Oak Bay High Biology

by Derek Shrubsole

Fathom the Deep
2In 2 playlists
Marine invertebrates are animals without backbones that live in the ocean. These creatures make up most of ocean animal life. Learn about the incredible diversity beneath the waves.
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What Has Six Legs?
1In 1 playlists
The study of insects (entomology) is alive and well at the Royal BC Museum. Go behind the scenes to discover how we learn about the diversity of insect life in this province.
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Not So Scary
2In 2 playlists
Many people fear spiders but they are rarely harmful to humans and are important natural predators of insects. The spider collection at the Royal BC Museum strives to reflect the diversity of spiders in this province.
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Something Fishy
2In 2 playlists
The Royal BC Museum fish collection is varied and wonderful. Explore the astounding diversity of British Columbia fishes through the collection and scientific illustration.
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Species at Risk
6In 6 playlists
We're all in this together. An ecosystem is a natural community. When species disappear it can throw an entire system off balance, with far-reaching consequences for ecosytems, for the planet, and for us. What can we do about it?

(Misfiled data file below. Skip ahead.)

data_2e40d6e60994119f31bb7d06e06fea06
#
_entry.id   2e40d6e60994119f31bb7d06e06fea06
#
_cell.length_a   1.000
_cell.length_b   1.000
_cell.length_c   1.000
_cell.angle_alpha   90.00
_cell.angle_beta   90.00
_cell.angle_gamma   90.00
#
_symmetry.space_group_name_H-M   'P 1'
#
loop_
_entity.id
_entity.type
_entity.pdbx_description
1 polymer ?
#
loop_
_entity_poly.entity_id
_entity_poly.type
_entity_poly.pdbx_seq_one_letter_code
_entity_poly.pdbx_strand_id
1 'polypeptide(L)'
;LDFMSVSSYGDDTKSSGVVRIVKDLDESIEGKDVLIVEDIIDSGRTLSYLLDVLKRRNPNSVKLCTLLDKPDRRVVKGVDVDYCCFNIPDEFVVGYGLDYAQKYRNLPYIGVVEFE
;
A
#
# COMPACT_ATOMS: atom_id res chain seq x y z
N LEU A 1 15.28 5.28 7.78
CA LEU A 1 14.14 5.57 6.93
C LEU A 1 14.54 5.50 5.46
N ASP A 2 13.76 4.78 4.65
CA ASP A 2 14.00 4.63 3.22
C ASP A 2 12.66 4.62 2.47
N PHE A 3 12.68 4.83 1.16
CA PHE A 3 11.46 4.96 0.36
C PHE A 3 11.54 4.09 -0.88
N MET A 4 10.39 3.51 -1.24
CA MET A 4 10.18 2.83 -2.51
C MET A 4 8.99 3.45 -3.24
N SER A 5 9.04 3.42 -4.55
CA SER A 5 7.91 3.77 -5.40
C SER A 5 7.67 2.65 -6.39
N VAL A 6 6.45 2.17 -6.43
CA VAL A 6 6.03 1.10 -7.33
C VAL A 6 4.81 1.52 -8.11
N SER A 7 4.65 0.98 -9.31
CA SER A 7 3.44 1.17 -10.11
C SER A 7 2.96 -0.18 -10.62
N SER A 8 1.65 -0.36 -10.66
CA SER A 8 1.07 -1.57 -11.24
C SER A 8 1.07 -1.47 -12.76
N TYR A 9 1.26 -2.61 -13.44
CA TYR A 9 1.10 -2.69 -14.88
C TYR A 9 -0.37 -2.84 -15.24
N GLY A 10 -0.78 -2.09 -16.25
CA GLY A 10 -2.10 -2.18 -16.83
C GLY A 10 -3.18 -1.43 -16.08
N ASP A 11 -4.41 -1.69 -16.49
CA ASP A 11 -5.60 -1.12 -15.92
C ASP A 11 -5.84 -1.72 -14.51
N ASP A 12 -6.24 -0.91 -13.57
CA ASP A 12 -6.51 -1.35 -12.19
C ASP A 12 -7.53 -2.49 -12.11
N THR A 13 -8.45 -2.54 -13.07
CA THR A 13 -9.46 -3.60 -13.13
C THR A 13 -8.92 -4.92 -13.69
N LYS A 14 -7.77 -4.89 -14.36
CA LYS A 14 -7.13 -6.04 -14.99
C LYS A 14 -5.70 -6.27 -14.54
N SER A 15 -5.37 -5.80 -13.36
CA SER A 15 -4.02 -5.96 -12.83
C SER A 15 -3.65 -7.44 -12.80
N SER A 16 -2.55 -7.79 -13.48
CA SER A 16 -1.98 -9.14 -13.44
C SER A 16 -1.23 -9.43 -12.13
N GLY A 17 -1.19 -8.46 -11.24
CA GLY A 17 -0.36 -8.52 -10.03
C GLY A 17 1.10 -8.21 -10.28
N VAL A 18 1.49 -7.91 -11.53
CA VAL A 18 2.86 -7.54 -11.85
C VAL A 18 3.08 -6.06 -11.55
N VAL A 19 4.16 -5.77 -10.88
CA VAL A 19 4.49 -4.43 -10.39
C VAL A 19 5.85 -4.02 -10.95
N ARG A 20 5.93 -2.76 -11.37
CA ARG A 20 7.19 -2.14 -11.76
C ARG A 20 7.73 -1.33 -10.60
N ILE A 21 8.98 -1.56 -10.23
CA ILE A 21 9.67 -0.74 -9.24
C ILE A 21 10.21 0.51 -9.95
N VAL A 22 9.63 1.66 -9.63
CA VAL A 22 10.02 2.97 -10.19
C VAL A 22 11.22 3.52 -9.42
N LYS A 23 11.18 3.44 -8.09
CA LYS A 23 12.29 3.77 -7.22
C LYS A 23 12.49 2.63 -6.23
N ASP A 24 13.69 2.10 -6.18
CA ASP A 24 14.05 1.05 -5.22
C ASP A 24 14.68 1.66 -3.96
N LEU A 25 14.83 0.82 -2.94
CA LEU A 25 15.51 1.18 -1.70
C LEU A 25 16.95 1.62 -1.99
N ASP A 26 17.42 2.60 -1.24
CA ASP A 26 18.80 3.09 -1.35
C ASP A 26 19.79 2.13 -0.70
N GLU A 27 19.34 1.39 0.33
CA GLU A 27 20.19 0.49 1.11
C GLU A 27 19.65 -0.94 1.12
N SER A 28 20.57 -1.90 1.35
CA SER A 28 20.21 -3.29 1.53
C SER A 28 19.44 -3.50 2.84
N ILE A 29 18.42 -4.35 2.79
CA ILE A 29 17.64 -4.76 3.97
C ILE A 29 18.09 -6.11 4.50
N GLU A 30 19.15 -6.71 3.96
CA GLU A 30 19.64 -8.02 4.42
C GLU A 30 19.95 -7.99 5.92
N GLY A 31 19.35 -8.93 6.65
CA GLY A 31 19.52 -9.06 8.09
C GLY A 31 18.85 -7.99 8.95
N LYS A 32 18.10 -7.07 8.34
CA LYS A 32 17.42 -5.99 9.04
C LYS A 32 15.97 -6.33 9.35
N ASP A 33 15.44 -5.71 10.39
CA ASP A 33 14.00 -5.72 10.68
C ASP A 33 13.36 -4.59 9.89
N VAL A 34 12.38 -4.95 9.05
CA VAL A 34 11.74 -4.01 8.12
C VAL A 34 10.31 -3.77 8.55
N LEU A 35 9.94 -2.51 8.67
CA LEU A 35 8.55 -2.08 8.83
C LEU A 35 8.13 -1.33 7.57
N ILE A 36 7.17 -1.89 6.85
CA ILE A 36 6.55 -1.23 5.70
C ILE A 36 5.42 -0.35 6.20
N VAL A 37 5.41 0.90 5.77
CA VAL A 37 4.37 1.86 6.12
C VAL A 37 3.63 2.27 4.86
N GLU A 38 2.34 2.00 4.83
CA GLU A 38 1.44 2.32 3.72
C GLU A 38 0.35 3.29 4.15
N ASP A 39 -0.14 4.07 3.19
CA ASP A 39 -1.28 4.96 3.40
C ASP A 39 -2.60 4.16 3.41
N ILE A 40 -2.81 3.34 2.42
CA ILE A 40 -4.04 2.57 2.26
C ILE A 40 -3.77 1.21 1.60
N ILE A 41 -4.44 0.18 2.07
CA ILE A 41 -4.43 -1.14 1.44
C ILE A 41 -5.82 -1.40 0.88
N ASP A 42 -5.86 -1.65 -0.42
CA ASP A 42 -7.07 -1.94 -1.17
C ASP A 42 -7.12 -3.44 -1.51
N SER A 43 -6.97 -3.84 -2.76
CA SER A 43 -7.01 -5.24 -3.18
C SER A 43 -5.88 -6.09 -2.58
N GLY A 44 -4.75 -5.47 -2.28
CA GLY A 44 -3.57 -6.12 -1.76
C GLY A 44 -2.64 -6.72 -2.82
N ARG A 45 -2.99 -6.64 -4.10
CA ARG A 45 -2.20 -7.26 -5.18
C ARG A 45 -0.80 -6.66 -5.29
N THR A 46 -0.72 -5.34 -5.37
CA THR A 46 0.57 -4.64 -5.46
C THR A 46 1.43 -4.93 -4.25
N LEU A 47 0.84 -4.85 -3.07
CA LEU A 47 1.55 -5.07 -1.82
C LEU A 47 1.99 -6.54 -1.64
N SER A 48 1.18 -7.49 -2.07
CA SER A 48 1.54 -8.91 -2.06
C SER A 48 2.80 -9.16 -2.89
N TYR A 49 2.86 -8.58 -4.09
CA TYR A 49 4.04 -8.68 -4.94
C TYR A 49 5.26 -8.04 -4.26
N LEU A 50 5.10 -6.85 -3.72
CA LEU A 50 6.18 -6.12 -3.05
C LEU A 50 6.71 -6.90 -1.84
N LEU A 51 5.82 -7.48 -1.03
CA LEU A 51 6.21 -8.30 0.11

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Listening for Birds
3In 3 playlists
Listening for birds is a skill that takes patience and perseverance. Grace Bell used her skill and love of birds to record British Columbia bird calls and songs.
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Wolves to Whales
2In 2 playlists
The mammal collection is as diverse as the mammals of BC. Mammal specimens at the museum are preserved, stored and made available for research.
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Outdoor Classroom Area
2In 2 playlists
The outdoor classroom area is a key educational component to the outdoor classroom.  Intended to help foster a connection between the students and the Bowker Creek riparian ecosystem, its tiered seating area allows lessons to be taught outdoors, with students surrounded by the plants and animals being studied. 

Science 9 Discovery Museum Partnership Project
The focus of the driving question was understanding how reflection on our past choices can guide our future ones.  A point of interest was the return of salmon to Bowker Creek. Prior to its alteration away from its natural state, Bowker Creek was a salmon-bearing stream, a status it still officially maintains today. Can the salmon come back?